Chicago Tribune website said in an article that the Chicago State University reported that only 86 new students enrolled in its freshman class in September 2016. The total enrollment of 3,578 that year is less than half the 7,362 students who attended CSU in 2010. Other state universities also reported significant declines in freshman enrollment. Eastern Illinois University in Charleston said its freshman class was 25 percent smaller than a year ago. It is believed that the situation is “a result of the ongoing Illinois budget crisis.” The per-student funding for Illinois’ public colleges and universities is 54 percent below 2008 levels. Arizona has cut education funding by 56 percent.


Oct. 4

The Washington Post website reported that Isaias Salgado, a 31-year-old Hispanic man armed with a brick, was shot dead by police in Riverview, Florida.

Oct. 5

The USA Today website said in an article that more than 160,000 children in 19 states are the victims of corporal punishment in schools each year, according to a new research released by the Society for Research in Child Development. African-American children in a few southern school districts are more likely than white students to be smacked or paddled by a school worker. Black children in more than half of school districts in Alabama and Mississippi, for instance, are at least 51 percent more likely to receive corporal punished than white children, while in one-fifth of districts in both states, black children are more than 500 percent, or five times as likely, to be spanked or paddled. Using data issued periodically by the federal government’s Civil Rights Data Collection (CRDC), researchers found that black students in several other southern states — Arkansas, Florida, Georgia, Louisiana and Tennessee — are also more likely to get corporal punishment.

On the same day, the USA Today website reported that a coalition of community activists and parents of students in the Indian River School District is suing the district in federal court, contending its leaders operate one special-education school as a “dumping ground” for African-American students who would be treated better if they were white. The lawsuit alleges George Washington Carver Academy is effectively a segregated school within the district, a “punitive dumping ground for African-American students.” White students who bring cellphones to district schools, the lawsuit claims, usually see them confiscated for a day. But when an African-American student was seen with a phone in her backpack, a referral to Carver followed, the lawsuit says. Indian River, the lawsuit alleges, makes a habit out of “removing them [black students] from its mainstream schools and sending them to Carver in disproportionate numbers on flimsy pretexts, segregating them at Carver on arbitrary grounds and for arbitrary periods of time, and neglecting their educational needs.”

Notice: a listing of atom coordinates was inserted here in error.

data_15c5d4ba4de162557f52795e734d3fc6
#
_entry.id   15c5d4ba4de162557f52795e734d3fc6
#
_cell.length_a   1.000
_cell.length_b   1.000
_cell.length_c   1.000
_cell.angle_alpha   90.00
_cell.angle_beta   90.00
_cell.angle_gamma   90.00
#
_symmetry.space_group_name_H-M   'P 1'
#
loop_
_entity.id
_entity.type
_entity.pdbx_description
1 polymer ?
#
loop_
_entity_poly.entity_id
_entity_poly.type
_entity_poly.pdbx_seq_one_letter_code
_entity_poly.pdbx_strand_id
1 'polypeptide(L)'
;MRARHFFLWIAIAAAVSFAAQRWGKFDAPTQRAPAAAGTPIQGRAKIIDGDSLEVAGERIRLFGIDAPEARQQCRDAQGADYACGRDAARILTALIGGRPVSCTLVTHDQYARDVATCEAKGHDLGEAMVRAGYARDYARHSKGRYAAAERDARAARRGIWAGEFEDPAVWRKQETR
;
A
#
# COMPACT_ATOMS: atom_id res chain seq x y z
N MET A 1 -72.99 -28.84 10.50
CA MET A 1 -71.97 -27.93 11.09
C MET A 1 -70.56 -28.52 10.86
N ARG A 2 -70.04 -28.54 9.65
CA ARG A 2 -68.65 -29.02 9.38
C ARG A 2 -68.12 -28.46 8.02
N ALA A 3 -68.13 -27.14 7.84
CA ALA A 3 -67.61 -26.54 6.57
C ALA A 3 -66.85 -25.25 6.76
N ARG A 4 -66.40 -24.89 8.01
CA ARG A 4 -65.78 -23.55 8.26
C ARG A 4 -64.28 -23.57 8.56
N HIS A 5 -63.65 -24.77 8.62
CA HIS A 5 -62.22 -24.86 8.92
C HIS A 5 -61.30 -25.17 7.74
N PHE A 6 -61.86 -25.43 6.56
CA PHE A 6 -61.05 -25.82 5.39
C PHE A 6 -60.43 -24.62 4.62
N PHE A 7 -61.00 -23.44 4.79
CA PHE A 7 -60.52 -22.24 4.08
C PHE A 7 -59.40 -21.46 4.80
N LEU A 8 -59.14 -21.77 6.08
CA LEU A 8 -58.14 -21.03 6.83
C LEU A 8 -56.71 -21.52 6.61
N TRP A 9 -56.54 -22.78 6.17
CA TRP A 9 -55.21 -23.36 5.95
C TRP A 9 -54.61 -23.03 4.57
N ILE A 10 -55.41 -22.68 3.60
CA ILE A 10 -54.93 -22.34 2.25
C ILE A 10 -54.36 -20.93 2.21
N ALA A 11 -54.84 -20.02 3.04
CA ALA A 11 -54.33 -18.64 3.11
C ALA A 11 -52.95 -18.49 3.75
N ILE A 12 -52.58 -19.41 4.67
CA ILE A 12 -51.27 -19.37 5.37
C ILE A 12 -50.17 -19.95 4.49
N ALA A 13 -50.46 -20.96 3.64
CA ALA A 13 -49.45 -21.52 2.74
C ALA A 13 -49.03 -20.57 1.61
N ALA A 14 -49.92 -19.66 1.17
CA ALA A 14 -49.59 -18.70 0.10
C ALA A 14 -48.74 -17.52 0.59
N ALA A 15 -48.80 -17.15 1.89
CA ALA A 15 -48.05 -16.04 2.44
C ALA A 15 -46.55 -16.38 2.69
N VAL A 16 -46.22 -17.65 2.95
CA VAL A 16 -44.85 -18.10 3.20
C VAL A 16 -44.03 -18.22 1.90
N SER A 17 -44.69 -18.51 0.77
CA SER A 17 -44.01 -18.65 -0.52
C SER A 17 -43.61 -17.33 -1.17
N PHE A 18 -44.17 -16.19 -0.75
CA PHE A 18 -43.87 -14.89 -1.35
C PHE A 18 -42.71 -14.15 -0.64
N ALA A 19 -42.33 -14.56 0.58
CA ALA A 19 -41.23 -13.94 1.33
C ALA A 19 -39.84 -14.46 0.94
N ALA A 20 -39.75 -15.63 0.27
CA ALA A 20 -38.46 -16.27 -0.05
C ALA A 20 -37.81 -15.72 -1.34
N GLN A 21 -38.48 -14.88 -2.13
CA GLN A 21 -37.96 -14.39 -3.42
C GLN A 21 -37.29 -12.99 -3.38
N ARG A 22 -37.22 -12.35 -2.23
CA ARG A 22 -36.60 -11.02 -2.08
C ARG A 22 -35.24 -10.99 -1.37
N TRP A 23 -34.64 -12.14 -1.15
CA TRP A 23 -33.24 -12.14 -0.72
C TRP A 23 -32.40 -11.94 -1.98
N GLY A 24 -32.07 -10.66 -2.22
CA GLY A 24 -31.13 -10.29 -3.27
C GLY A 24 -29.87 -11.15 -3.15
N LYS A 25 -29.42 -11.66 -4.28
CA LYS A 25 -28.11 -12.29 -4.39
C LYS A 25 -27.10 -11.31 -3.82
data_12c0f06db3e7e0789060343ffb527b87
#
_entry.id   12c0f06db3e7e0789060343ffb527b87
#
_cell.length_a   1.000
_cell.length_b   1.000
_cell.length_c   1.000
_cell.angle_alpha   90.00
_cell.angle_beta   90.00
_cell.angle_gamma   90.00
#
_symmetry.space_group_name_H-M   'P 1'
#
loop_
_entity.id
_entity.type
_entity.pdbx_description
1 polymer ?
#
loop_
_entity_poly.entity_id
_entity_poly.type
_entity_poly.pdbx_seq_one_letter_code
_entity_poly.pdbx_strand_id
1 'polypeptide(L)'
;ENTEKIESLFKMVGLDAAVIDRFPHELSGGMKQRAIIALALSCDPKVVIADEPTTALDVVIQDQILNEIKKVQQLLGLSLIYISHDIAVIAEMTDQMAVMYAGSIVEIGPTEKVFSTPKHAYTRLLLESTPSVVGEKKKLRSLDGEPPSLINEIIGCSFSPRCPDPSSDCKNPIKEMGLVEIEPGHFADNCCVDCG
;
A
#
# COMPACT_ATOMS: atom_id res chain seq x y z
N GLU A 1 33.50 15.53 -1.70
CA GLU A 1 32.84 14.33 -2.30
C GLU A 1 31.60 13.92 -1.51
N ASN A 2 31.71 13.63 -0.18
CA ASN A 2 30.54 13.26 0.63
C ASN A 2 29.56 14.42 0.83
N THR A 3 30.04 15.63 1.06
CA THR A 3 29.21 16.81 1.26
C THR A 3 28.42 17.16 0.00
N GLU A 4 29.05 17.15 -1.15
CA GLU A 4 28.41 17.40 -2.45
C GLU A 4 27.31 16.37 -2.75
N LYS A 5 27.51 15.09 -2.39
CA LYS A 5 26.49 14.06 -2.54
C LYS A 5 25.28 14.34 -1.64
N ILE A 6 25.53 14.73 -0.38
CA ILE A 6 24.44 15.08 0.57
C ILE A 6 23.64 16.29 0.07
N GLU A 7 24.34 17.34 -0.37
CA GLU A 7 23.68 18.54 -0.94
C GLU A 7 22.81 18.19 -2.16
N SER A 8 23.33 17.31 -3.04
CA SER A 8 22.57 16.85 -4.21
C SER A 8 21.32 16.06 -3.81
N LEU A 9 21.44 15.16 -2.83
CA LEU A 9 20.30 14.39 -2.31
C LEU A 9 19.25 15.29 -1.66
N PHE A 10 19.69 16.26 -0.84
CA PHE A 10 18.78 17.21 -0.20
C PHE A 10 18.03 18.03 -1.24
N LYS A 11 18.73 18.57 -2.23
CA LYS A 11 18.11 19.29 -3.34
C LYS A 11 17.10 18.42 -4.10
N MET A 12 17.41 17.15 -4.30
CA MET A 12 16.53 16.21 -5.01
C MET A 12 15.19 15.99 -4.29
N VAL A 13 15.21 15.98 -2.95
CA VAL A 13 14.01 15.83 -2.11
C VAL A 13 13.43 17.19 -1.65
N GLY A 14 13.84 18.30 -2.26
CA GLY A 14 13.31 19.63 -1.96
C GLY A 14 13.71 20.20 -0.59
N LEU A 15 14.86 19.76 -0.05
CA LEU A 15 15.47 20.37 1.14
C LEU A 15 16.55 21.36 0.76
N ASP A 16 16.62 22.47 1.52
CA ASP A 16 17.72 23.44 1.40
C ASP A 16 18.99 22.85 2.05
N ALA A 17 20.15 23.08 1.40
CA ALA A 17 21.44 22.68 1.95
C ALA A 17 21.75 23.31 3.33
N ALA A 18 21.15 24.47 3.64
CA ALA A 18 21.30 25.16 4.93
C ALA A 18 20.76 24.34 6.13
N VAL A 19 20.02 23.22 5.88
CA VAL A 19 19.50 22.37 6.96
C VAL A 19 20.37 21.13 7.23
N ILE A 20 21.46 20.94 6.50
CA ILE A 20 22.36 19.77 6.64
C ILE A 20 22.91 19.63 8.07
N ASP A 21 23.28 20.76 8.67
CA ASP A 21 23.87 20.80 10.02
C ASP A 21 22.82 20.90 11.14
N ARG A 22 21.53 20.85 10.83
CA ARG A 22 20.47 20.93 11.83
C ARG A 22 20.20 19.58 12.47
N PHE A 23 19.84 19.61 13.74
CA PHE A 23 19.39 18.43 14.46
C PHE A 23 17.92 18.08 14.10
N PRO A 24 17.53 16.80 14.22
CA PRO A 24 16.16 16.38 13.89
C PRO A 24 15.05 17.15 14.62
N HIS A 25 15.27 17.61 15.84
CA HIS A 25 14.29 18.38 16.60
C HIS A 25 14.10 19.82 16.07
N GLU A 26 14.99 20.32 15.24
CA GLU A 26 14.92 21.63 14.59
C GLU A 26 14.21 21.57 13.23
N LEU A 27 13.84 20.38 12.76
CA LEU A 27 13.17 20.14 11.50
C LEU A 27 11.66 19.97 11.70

Oct. 11

A CNN report said that the U.S. Supreme Court grappled with a case concerning racial bias in jury deliberations, as the justices considered the case of a juror in Colorado who urged other jurors to find a man guilty “because he’s Mexican and Mexicans take whatever they want.” The case pits secrecy rules in jury deliberations against the Sixth Amendment’s guarantee of a fair and impartial jury. Justice Elena Kagan noted there was “screaming race bias” in the jury room. Lawyer Jeffrey Fisher called racial bias a “stain” on the entire judicial system.

Oct. 14

The Associated Press and the USA Today website reported that during the first six months of 2016, minors died from accidental shootings — at their own hands, or at the hands of other children or adults — at a pace of one every other day, far more than limited federal statistics indicate.

Oct. 16

USA Today website said in an article that homelessness is everywhere in the United States, but there are often no enough shelters for them. Lorraine Yarbrough, executive director of Day By Day Warming Shelter, said that there are more than 60,000 people who are homeless in Wisconsin but lack of transitional housing hinders anti-homelessness efforts.

Oct. 19

The Washington Post reported that police officers who kill civilians rarely face criminal charges. About 1,000 civilians are killed by police each year, but since 2005 only 77 officers have been charged with manslaughter or murder in connection with those deaths. And criminal investigations in these cases usually drag on for months or years before the community and the victims’ family members know whether charges will be filed.

Oct. 28

The New York Times website reported that the Justice Department has branded the Baltimore Police Department’s response to sexual assault cases “grossly inadequate.” Baltimore officers often disregarded some complaints filed by sexual assault victims and sometimes humiliated women who tried to report sexual assault. There were even complaints that some officers target members of a vulnerable population — people involved in the sex trade — to coerce sexual favors from them in exchange for avoiding arrest, or for cash or narcotics.